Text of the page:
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Two Days ago, I was favoured with your polite and elegant Letter of January 22. I have received so many of your Letters, within a few Months, containing such important Matter, in So masterly a style, that I am ashamed to confess I have answered but one of them, and that only with a few Lines. I beg you would not impute this omission to Inattention, Negligence, or Want of Regard, but to its...
The Marquiss, who loves Us, will deliver You this. He will tell You every thing. Arbuthnot, Rodney and Walsingham are to be pitted against de la Motte Piquet, Guichen and Ternay in the West Indies. So that I hope, You will be pretty quiet. Prepare however to co-operate and rout them out of the Continent if possible. Above all let me beg of You to encourage Privateering. The French will be...
Yours of June 23d. have received. I believe there is no Danger of an Invasion your Way, but the Designs of the Enemy are uncertain and their Motions a little misterious. Before this Letter is sealed, which will not be till Sunday next, I hope I shall be able to inform you better. I rejoice at your fine Season, and still more at my Brother Cranches Attention to Husbandry. Am very glad he bought...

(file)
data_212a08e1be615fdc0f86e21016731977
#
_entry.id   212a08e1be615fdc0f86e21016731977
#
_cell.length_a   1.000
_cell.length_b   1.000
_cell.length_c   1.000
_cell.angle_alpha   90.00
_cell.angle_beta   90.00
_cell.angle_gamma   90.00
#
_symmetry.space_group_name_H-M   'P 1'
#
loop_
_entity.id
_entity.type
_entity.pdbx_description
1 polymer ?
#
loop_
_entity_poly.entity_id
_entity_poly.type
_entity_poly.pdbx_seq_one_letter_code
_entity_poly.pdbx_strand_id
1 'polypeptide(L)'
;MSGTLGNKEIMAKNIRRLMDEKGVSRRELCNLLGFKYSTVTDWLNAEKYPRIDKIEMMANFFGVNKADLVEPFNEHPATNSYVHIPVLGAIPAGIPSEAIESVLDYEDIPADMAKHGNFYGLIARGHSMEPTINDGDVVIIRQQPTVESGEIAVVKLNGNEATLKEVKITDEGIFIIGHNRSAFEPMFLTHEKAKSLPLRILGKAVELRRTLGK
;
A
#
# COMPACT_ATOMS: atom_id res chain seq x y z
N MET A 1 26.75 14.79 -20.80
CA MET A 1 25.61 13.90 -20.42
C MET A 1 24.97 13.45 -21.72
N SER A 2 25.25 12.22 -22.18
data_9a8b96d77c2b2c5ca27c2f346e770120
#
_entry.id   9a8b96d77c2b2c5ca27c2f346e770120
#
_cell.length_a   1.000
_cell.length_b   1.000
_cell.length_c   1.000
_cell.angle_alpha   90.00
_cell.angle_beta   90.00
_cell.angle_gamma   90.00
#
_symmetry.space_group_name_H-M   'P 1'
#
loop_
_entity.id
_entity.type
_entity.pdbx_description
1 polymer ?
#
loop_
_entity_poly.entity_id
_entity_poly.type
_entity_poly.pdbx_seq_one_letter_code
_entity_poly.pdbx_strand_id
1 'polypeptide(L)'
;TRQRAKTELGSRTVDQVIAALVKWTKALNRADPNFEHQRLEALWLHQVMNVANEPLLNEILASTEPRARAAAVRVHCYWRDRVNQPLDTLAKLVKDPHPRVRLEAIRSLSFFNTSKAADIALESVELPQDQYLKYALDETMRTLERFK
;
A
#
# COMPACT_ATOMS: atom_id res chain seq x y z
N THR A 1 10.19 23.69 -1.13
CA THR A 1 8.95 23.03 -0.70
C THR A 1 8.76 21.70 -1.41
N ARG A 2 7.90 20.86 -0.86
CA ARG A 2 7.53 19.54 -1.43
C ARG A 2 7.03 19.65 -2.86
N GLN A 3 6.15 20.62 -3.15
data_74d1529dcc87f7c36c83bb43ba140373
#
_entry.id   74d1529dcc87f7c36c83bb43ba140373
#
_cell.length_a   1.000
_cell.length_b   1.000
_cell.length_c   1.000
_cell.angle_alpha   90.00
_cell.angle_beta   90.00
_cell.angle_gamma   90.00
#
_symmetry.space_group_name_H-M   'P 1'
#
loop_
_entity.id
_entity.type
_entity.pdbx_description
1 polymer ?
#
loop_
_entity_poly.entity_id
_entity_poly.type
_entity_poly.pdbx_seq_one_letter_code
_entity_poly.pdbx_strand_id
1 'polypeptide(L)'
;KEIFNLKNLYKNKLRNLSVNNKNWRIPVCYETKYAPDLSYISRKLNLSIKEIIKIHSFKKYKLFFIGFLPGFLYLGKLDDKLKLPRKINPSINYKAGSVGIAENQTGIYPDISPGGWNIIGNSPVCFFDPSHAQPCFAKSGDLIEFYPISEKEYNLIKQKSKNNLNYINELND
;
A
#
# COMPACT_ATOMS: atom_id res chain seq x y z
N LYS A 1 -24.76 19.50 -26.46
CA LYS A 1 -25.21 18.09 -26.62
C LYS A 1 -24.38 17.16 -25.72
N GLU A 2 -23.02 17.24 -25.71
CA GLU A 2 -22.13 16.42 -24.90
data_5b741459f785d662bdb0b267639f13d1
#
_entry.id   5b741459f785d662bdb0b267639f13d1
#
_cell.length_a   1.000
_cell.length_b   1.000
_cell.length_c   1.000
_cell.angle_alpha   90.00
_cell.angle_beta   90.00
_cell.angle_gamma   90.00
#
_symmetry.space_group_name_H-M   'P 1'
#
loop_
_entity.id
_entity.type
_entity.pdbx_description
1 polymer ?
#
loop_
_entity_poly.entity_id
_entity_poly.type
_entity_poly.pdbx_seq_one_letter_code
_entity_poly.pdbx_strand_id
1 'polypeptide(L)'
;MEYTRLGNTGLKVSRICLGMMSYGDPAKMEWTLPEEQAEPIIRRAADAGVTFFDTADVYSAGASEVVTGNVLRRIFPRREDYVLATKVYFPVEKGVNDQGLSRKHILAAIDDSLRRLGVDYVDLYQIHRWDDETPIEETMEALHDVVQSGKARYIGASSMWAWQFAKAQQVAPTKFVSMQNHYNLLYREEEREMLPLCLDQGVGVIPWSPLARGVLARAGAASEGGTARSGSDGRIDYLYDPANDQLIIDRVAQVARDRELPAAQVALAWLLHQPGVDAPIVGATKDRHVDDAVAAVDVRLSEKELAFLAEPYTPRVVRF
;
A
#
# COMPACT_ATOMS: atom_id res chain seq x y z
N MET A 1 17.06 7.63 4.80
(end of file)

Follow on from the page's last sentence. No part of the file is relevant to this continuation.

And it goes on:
41779. July 20. Tuesday. (Adams Papers)
I was struck with these Words in a Letter from the President Jeannin to M. Bellegarde of 28 Jany. 1609 Si le Roy “est content de ma Conduite, et de la Diligence et Fidelitè, dont j’use pour executer ponctuellement ce qu’il m’a commandé c’est deja une Espece de recompense qui donne grande Satisfaction à un homme de bien; et quand il ne m’en aviendra rien de mieux, j’en accuserai plutot mon...